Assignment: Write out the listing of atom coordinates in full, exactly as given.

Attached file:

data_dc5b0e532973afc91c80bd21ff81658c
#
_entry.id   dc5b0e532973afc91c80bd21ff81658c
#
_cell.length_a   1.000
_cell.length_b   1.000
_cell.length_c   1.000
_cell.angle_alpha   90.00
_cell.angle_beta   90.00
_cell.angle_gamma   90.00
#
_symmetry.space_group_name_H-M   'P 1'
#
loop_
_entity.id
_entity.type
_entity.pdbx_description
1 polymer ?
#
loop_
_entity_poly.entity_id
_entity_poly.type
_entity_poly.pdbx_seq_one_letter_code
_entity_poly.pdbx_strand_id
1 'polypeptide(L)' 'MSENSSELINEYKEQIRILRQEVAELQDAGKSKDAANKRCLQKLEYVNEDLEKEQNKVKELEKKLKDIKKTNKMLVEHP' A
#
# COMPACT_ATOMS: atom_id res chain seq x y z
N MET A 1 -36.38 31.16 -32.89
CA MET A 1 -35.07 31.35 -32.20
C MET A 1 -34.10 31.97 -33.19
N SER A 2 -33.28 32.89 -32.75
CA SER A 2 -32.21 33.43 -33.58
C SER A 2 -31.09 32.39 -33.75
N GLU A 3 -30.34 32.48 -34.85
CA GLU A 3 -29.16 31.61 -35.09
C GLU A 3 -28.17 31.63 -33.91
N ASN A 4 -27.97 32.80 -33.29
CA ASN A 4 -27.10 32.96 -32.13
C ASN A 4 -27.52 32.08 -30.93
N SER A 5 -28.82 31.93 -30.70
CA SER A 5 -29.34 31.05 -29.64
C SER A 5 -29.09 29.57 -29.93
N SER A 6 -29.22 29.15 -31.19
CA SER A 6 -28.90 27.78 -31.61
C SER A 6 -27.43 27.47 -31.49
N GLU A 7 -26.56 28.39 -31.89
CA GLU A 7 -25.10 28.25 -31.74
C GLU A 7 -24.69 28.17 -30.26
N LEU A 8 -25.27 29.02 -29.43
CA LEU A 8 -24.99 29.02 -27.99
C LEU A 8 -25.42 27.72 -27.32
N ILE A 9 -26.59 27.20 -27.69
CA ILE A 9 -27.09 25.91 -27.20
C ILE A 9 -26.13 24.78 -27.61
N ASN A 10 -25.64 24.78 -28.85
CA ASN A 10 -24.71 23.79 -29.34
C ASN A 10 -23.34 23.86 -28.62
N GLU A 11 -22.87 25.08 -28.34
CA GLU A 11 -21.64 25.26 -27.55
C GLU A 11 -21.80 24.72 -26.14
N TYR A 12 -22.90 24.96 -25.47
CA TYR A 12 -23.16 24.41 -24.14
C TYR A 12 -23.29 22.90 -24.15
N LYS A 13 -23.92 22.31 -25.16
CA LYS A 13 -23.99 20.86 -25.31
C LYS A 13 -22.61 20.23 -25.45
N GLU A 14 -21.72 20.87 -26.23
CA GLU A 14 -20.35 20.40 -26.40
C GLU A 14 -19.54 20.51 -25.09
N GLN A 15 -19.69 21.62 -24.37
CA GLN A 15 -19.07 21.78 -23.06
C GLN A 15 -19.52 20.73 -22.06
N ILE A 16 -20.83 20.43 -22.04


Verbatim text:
data_dc5b0e532973afc91c80bd21ff81658c
#
_entry.id   dc5b0e532973afc91c80bd21ff81658c
#
_cell.length_a   1.000
_cell.length_b   1.000
_cell.length_c   1.000
_cell.angle_alpha   90.00
_cell.angle_beta   90.00
_cell.angle_gamma   90.00
#
_symmetry.space_group_name_H-M   'P 1'
#
loop_
_entity.id
_entity.type
_entity.pdbx_description
1 polymer ?
#
loop_
_entity_poly.entity_id
_entity_poly.type
_entity_poly.pdbx_seq_one_letter_code
_entity_poly.pdbx_strand_id
1 'polypeptide(L)' 'MSENSSELINEYKEQIRILRQEVAELQDAGKSKDAANKRCLQKLEYVNEDLEKEQNKVKELEKKLKDIKKTNKMLVEHP' A
#
# COMPACT_ATOMS: atom_id res chain seq x y z
N MET A 1 -36.38 31.16 -32.89
CA MET A 1 -35.07 31.35 -32.20
C MET A 1 -34.10 31.97 -33.19
N SER A 2 -33.28 32.89 -32.75
CA SER A 2 -32.21 33.43 -33.58
C SER A 2 -31.09 32.39 -33.75
N GLU A 3 -30.34 32.48 -34.85
CA GLU A 3 -29.16 31.61 -35.09
C GLU A 3 -28.17 31.63 -33.91
N ASN A 4 -27.97 32.80 -33.29
CA ASN A 4 -27.10 32.96 -32.13
C ASN A 4 -27.52 32.08 -30.93
N SER A 5 -28.82 31.93 -30.70
CA SER A 5 -29.34 31.05 -29.64
C SER A 5 -29.09 29.57 -29.93
N SER A 6 -29.22 29.15 -31.19
CA SER A 6 -28.90 27.78 -31.61
C SER A 6 -27.43 27.47 -31.49
N GLU A 7 -26.56 28.39 -31.89
CA GLU A 7 -25.10 28.25 -31.74
C GLU A 7 -24.69 28.17 -30.26
N LEU A 8 -25.27 29.02 -29.43
CA LEU A 8 -24.99 29.02 -27.99
C LEU A 8 -25.42 27.72 -27.32
N ILE A 9 -26.59 27.20 -27.69
CA ILE A 9 -27.09 25.91 -27.20
C ILE A 9 -26.13 24.78 -27.61
N ASN A 10 -25.64 24.78 -28.85
CA ASN A 10 -24.71 23.79 -29.34
C ASN A 10 -23.34 23.86 -28.62
N GLU A 11 -22.87 25.08 -28.34
CA GLU A 11 -21.64 25.26 -27.55
C GLU A 11 -21.80 24.72 -26.14
N TYR A 12 -22.90 24.96 -25.47
CA TYR A 12 -23.16 24.41 -24.14
C TYR A 12 -23.29 22.90 -24.15
N LYS A 13 -23.92 22.31 -25.16
CA LYS A 13 -23.99 20.86 -25.31
C LYS A 13 -22.61 20.23 -25.45
N GLU A 14 -21.72 20.87 -26.23
CA GLU A 14 -20.35 20.40 -26.40
C GLU A 14 -19.54 20.51 -25.09
N GLN A 15 -19.69 21.62 -24.37
CA GLN A 15 -19.07 21.78 -23.06
C GLN A 15 -19.52 20.73 -22.06
N ILE A 16 -20.83 20.43 -22.04